Developing capable young citizens: the role of public legal education (PLE) in schools
What role should public legal education play in schools? And how can we unlock its potential as a fundamental piece of modern education?
Join our charity and The Law Society President, I. Stephanie Boyce, as we discuss the role of public legal education in schools and how to unlock its potential. Learning about the justice system is fundamental to the next generation understanding their rights and appreciating the rule of law – but are we doing enough?
Get involved via Zoom on 17th March, 3pm-5pm. For a chance to submit your question, book your place in advance.
This event is part of The Big Legal Lesson 2022, Young Citizens’ national public legal education campaign.
About the discussion
Why does public legal education in schools matter? How do we help make this a priority within education? What’s working? What’s missing? And who is responsible for boosting legal literacy? Our panel will discuss why we need investment in PLE to create a fairer and more empowered society.
Recent research by Law for Life has shown that our country has a poor grasp of the rights, responsibilities and regulations upheld by our legal system.
- Only 25% of people claim to know their legal position completely when they experience a legal problem.
- Nearly two-thirds of the UK are “unaware of basic legal rights or the processes by which they are enforced”.
We need to develop knowledge and skills to help people understand a range of legal issues, allowing them to make better decisions, get access to justice and fight inequality.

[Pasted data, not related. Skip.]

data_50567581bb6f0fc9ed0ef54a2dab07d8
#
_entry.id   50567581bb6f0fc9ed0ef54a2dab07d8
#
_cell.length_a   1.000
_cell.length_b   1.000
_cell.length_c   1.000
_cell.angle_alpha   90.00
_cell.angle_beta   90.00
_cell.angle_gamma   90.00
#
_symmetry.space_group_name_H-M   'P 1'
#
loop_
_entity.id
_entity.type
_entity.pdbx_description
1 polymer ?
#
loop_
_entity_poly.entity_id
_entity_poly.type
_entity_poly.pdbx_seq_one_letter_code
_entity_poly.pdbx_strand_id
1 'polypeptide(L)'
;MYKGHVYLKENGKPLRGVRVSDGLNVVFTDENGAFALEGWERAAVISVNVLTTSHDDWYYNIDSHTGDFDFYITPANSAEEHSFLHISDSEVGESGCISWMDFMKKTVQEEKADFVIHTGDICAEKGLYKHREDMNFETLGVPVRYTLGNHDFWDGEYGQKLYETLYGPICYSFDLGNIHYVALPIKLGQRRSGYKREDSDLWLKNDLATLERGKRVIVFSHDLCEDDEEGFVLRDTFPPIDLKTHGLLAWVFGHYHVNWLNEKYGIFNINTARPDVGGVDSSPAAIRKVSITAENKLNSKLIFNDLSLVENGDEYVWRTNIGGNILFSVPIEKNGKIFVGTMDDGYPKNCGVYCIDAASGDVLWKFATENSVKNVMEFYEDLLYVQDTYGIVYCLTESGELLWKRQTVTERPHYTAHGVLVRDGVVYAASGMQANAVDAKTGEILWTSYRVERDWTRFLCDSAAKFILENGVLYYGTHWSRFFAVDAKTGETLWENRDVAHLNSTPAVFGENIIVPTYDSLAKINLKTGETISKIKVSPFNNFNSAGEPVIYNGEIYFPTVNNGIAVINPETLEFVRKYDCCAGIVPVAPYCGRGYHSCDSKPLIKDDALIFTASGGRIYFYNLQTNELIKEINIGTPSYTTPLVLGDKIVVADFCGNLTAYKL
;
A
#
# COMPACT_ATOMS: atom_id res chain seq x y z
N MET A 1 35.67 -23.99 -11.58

Join our thought provoking discussion and discover potential strategies in this key area of citizenship education.
I. Stephanie Boyce is President of The Law Society. She holds a Master of Laws in public law and global governance from King’s College and is a Fellow of the Chartered Governance Institute, and has recently been appointed to the HM Treasury and the Department for Business, Energy and Industrial Strategy commission – an independent taskforce boosting socio-economic diversity at senior levels in financial and professional services. In 2020 Stephanie was voted on to the Governance Hot 100 – Board Influencer and made the Power List 100 Most Influential Black People in the UK in 2021 and 2022.
Samantha Kakati, Partner, Mischon de Reya
Samantha is a Partner in the Dispute Resolution department at Mishcon de Reya. She specialises in banking and finance disputes and also works on general commercial dispute resolution matters. Her practice comprises of a mixture of high profile commercial litigation and confidential high value finance disputes resolved commercially with innovative approaches. Samantha is Mishcon de Reya’s Co-Training Principal and leads the Education Strand of the firm’s Access to Law Impact Pillar. She is also a non-executive director of The Centre for Education and Youth.
Priscilla Adu, Trainee Solicitor, IBB Law
Priscilla is an executive committee member and student representative in The Law Society’s Junior Lawyers Division. She works a Trainee Solicitor in the Education Law team at IBB Law, with extensive knowledge and experience of Family Law. She graduated from BPP Law School with a Master of Laws in 2019.
Ashley Hodges (Chair) was appointed Chief Executive of Young Citizens in 2021. She has previously held Chief Executive and Director roles within education and social mobility charities, including Speakers for Schools as the founding Executive Director and CEO. Her career has focused on working on building strong cross-sector collaboration and solutions to increase support for young people from disadvantaged backgrounds.
End Date: 17th March 2022 16:00
This event is online